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So we got Mary’s secret emails. Now what?

wayne coyne mary fallin

As you know, Mary Fallin released the batch of secret emails related to our Open Records lawsuit yesterday afternoon. Now that we got the prize, you'd think we'd be popping champagne bottles and rolling around in the records on the floor like they were hundred dollar bills.

Well, that's true. I got drunk and made the documents rain at Night Trips last night. Let me tell you, nothing is hotter than folding a paper copy of an email exchange between Glenn Coffee and Denise Northrup in half and then tucking it in a strippers g-string. It's too bad the strippers disagreed.

The records release, and the timing of it, was obviously a strategic move by Fallin's campaign. As we noted, they only had a couple of days left to produce a court ordered log of the records containing important details like the date and time sent, senders, recipients and subject lines. They probably figured releasing the emails was better than a random log. I assume sending a 1:30am email to a think-tank lobbyist can look pretty suspicious without any context.

Also, Mary's office conveniently released the emails on a Monday afternoon during the early stages of her sputtering re-election campaign. That way, they can attempt to twist the issue into a positive, and falsely tout Mary's record of transparency for the next few months, despite the fact it took 20 months and a lawsuit to get her to do it.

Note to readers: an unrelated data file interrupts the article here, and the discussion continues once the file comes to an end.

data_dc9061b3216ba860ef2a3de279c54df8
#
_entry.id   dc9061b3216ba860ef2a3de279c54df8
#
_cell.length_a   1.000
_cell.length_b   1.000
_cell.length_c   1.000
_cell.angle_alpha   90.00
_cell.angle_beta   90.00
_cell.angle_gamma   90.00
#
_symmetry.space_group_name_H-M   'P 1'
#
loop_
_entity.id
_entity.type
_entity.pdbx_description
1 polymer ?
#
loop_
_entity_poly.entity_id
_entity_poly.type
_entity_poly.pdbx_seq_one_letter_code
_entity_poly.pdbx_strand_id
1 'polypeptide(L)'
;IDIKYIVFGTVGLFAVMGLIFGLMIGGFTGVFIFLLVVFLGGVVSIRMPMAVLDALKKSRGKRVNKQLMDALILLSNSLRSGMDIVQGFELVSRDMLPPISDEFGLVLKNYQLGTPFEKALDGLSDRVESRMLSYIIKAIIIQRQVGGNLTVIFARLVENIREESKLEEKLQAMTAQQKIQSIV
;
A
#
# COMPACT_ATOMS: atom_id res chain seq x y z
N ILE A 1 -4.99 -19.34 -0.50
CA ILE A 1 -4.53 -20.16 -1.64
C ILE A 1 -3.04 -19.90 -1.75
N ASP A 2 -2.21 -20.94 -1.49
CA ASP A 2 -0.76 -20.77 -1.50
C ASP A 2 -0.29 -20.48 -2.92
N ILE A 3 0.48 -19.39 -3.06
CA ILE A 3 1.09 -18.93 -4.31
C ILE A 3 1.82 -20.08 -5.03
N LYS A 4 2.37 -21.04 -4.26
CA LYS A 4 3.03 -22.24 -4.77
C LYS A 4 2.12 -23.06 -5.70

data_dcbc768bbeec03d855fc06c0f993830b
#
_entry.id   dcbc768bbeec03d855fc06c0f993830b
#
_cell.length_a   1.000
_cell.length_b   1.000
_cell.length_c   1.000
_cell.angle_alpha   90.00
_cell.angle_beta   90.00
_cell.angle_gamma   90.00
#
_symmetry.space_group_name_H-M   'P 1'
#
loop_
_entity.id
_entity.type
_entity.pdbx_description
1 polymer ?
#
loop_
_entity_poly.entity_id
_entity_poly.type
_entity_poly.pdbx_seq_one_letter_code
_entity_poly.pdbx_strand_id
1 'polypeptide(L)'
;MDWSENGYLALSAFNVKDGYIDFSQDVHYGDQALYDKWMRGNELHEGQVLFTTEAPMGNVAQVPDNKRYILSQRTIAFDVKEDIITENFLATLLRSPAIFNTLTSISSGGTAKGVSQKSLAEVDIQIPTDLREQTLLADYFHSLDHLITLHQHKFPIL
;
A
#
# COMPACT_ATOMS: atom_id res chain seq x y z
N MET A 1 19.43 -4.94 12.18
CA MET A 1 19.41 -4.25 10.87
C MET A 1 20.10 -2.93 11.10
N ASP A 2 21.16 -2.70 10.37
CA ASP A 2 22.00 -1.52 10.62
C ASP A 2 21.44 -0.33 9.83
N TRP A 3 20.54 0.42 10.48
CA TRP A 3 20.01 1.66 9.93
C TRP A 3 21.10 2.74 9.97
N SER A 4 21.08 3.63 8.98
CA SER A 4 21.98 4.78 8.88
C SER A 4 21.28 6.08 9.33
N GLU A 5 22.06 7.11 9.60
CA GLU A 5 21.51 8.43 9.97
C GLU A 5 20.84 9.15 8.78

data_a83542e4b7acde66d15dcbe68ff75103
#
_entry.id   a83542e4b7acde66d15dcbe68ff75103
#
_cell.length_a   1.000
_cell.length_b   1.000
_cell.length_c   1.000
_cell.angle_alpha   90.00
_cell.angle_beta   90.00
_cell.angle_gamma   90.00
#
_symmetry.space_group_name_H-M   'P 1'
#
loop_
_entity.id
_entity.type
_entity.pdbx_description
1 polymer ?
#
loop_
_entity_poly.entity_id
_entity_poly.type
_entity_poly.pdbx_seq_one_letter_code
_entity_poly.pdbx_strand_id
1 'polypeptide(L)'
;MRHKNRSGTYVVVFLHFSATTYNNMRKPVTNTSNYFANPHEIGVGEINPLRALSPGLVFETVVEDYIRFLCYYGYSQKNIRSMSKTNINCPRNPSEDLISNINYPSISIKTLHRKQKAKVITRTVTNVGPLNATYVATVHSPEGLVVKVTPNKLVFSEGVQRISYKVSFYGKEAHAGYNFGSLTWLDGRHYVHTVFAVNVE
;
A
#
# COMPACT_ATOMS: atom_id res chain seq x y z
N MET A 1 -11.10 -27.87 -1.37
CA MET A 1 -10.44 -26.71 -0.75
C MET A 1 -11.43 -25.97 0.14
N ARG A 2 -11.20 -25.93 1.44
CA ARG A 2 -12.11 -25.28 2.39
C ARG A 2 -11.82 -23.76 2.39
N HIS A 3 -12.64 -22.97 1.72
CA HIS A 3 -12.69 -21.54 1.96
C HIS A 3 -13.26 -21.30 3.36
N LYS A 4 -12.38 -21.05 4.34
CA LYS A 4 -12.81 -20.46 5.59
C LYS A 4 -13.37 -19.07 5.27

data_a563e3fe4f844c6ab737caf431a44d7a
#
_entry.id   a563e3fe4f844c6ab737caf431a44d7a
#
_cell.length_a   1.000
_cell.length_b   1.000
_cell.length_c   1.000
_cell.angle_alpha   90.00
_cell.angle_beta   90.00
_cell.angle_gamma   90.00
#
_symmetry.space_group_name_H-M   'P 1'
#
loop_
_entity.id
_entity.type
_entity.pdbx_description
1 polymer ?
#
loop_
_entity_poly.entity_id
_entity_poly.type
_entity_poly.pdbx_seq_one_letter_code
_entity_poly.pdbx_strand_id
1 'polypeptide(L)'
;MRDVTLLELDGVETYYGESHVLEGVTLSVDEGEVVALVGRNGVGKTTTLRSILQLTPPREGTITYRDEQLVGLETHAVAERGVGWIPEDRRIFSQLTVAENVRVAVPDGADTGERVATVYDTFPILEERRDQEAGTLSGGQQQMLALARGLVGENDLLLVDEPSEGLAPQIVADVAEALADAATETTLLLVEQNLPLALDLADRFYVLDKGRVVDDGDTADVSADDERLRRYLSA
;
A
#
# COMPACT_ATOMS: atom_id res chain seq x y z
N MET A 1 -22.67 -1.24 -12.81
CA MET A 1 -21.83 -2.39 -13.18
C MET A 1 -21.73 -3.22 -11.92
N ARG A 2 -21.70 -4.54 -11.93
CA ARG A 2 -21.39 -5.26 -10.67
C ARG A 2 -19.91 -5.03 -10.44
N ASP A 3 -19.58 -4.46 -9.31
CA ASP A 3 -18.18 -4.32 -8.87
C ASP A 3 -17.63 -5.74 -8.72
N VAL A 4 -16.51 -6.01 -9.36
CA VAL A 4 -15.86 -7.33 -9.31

Obviously, this doesn't sit too well with us. Why should Mary get to play politics and pick when and why she releases open records that the public is entitled to view? That's not how our open records laws are supposed to work, and it's why we've decided to continue with our lawsuit. I'll let Ryan Kiesel, the Executive Director of the Oklahoma ACLU, explain it:

“If the Governor had simply produced these documents nearly two years ago in compliance with the Open Records Act, the people of Oklahoma could have been afforded greater transparency and spared unnecessary legal cost. The precedent the Governor is attempting to create would allow the Executive Branch of our state to hide behind bogus privileges, and only reveal requested documents after months of litigation and before untested legal arguments are reviewed by the state’s highest court. Along with our client, we intend to move forward to ensure that the current and future Governors of our great state do not get a blank check when it comes to following the law." 

So yes, in short, we are pressing forward with our appeal. We're going to try to make sure that this Governor, and future ones, can't mute important issues and chose to ignore open record requests until it's convenient for them.

Of course, some people are asking me this question: why? You got the records. Be content and go home.

I'll be the first to admit, this wasn't an easy decision. This whole thing has been controversial. We've lost advertising revenue because of it. Plus, there are a lot of people in the journalistic community that don't want us to pursue this any farther. They're worried that the Supreme Court will rule in the Governor's favor, and make it even more difficult to get open records in the future. They want us to drop the case.